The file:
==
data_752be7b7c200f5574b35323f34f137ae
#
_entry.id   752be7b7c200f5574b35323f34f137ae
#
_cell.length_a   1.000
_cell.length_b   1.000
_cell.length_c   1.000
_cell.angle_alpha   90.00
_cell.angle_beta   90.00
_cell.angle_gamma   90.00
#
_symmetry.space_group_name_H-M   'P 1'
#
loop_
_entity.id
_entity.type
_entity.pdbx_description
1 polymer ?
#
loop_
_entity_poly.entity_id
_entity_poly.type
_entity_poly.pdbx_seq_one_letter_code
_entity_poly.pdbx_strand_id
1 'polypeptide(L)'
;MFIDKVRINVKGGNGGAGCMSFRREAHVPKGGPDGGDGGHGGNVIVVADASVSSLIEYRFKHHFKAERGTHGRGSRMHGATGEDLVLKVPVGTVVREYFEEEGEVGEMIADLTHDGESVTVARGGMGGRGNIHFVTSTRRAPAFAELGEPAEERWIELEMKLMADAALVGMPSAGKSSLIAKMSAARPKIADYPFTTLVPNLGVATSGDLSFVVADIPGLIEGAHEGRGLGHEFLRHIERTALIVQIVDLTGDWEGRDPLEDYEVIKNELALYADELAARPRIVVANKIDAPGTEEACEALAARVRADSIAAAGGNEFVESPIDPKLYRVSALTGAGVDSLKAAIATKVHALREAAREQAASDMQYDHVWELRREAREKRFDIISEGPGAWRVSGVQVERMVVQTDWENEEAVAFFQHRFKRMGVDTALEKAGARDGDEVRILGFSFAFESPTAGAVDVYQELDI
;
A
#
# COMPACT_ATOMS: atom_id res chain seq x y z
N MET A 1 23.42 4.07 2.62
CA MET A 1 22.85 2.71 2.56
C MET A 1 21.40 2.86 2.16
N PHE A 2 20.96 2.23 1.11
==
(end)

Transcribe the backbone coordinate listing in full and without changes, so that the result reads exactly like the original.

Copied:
data_752be7b7c200f5574b35323f34f137ae
#
_entry.id   752be7b7c200f5574b35323f34f137ae
#
_cell.length_a   1.000
_cell.length_b   1.000
_cell.length_c   1.000
_cell.angle_alpha   90.00
_cell.angle_beta   90.00
_cell.angle_gamma   90.00
#
_symmetry.space_group_name_H-M   'P 1'
#
loop_
_entity.id
_entity.type
_entity.pdbx_description
1 polymer ?
#
loop_
_entity_poly.entity_id
_entity_poly.type
_entity_poly.pdbx_seq_one_letter_code
_entity_poly.pdbx_strand_id
1 'polypeptide(L)'
;MFIDKVRINVKGGNGGAGCMSFRREAHVPKGGPDGGDGGHGGNVIVVADASVSSLIEYRFKHHFKAERGTHGRGSRMHGATGEDLVLKVPVGTVVREYFEEEGEVGEMIADLTHDGESVTVARGGMGGRGNIHFVTSTRRAPAFAELGEPAEERWIELEMKLMADAALVGMPSAGKSSLIAKMSAARPKIADYPFTTLVPNLGVATSGDLSFVVADIPGLIEGAHEGRGLGHEFLRHIERTALIVQIVDLTGDWEGRDPLEDYEVIKNELALYADELAARPRIVVANKIDAPGTEEACEALAARVRADSIAAAGGNEFVESPIDPKLYRVSALTGAGVDSLKAAIATKVHALREAAREQAASDMQYDHVWELRREAREKRFDIISEGPGAWRVSGVQVERMVVQTDWENEEAVAFFQHRFKRMGVDTALEKAGARDGDEVRILGFSFAFESPTAGAVDVYQELDI
;
A
#
# COMPACT_ATOMS: atom_id res chain seq x y z
N MET A 1 23.42 4.07 2.62
CA MET A 1 22.85 2.71 2.56
C MET A 1 21.40 2.86 2.16
N PHE A 2 20.96 2.23 1.11